The very name of Pigs Do Fly Productions implies optimism and determination. A soaring pig is an impossibility? Producer-artistic director Ellen Wacher begs to differ.
Founded on the premise that actors over 50 have plenty to contribute to the world of theater, the company has just opened its second batch of short plays at Fort Lauderdale’s Empire Stage, after a solidly successful inaugural flight.
Presented under the umbrella title Fifty Plus: A New Attitude!, the production features six actors in a half dozen plays. Most of the pieces are designed to be funny, some a little suggestive, others a bit edgy. The selections are plays, not sketch comedy, but some of the playwrights didn’t get the memo. More than one script ends with a surprise revelation or twist followed by a blackout. All that’s missing is a drummer delivering a rim shot.
The evening begins with Donald Steele’s Memoir, in which a former U.S. senator named Wayne (Todd Caster) is struggling to start his memoirs. His wife Beverly (Elissa Solomon) begins reminiscing, trying to convince him that his life was hardly as boring as he thinks, when the conversation veers into the volatile territory of sexual secrets. Caster and Solomon are good actors, but they struggle as they try to sell Steele’s implausible conversation.
Connie Schindewolf’s Remote Control is a weird little comedy that resonates because don’t we all really loathe cable TV companies and their sneaky tricks? Janet Weakley plays Jean, a none-too-bright gal who needs to summon her hubby Roy (Kerry Sensenbach) whenever she tries to use her TV remote. Then she does that thing that terrifies older folks, pressing a button without having any idea what it does, and a very expensive in-home tech guy named Chuck (Caster) materializes. Roy’s annoyed, but Jean starts thinking that 24/7 service might not be such a bad idea.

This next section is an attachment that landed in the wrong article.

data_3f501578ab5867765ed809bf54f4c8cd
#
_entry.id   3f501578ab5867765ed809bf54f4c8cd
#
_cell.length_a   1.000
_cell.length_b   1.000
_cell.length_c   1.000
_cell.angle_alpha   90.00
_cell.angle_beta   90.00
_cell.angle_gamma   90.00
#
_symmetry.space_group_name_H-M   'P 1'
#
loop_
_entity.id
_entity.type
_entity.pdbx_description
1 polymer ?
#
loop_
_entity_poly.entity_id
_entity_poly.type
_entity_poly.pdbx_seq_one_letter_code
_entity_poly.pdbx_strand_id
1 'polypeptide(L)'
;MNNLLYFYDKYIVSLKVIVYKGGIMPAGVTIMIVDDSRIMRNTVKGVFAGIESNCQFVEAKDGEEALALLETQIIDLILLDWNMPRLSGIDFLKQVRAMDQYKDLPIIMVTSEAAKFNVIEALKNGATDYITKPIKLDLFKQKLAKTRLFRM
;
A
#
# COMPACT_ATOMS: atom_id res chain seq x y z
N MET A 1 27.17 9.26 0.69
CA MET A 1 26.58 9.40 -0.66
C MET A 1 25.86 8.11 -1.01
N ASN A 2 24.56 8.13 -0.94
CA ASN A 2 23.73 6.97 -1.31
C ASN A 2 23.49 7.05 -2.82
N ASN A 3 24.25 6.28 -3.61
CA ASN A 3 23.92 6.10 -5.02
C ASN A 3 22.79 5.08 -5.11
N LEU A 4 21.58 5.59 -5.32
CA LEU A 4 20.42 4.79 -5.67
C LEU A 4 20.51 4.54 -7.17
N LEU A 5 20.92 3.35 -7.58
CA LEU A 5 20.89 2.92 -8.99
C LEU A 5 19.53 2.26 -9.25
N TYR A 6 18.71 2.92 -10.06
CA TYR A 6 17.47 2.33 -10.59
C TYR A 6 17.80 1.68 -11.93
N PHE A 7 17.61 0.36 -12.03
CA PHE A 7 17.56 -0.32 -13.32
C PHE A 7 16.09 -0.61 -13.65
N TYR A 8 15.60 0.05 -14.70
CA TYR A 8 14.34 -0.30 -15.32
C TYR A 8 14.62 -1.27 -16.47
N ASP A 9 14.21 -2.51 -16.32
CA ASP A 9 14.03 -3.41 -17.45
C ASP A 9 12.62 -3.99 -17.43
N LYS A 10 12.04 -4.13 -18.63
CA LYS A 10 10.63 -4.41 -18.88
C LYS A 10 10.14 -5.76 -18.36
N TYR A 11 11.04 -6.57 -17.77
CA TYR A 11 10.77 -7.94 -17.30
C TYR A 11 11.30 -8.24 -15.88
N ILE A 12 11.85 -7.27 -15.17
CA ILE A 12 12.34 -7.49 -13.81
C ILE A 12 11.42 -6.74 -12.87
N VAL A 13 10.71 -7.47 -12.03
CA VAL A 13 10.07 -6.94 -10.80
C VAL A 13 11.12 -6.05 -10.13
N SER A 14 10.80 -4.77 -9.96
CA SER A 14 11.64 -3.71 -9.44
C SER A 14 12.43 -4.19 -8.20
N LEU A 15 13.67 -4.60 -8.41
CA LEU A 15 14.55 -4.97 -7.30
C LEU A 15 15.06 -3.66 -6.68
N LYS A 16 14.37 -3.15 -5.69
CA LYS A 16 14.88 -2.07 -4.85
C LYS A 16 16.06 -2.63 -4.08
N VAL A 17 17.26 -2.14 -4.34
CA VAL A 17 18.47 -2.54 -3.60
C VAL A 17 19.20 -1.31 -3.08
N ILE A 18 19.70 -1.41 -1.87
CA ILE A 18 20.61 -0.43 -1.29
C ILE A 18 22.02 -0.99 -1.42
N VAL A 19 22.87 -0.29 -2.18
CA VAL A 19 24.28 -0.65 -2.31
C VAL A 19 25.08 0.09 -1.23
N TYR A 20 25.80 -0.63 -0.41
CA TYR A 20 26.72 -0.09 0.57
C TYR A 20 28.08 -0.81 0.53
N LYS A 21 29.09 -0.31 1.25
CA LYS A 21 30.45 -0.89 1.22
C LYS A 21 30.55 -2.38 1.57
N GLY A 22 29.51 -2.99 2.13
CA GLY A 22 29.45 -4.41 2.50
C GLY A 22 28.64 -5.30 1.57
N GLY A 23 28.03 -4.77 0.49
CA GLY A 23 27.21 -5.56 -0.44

Mary Beth Smith’s Buddhists in the Basement spoofs older folks who bounce from one new “passion” to the next. Sadie (Adela Del Rio) returns from a week-long Buddhist retreat, much to the delight of her husband Joe (Troy Stanley), a big guy who’s fond of dropping f-bombs. He ups the pace when Sadie reveals that she’s come home with William (Caster) and Elizabeth (Solomon), a homeless Buddhist couple she intends to install in their basement. After more dickering, a twist comes, but this one is minor and predictable.
Rainbow Sprinkles by Stacey Lane seems simple enough, as a Type A businesswoman is trying to hire a clown to perform at her grandson’s 10th birthday party. But the playwright sends the piece into absurdist territory by making Miranda (Weakley) a control freak nut job whose notion of political correctness is ridiculous. As is the play. Poor Stanley, outfitted in full clown regalia as Rainbow Sprinkles, seems to deflate before our very eyes.
Christopher Lockheardt’s Your Kiss Is on My List is another oddity, a play about a woman (Del Rio) who seductively grants a stranger (Sensenbach) at a bus stop permission to kiss her. Turns out that’s her thing, kissing strangers and then ranking each kiss on a list. The guy is flummoxed but eventually complies, leaving him flustered and blustering.
Mrs. Greenblatt’s Place in the Universe by Sharon Goldner features a senior citizen mom (Weakley) and her driven daughter Marcia (Solomon) meeting for lunch on their mutual birthday. The tightly wound Marcia can’t wait to get back to work, and she likes nothing, particularly the choice of restaurant and her mom’s new penchant for blurting out the word “vagina” at top volume. The piece devolves into a mother-daughter button-pushing session, with (you guessed it) yet another twist.
Directors Marj O-Neill-Butler and Beverly Blanchette keep the actors’ energy level high and each piece lively in its delivery. But given the plays’ less-than-artful writing and sketchy style, this time the pig fails to take off.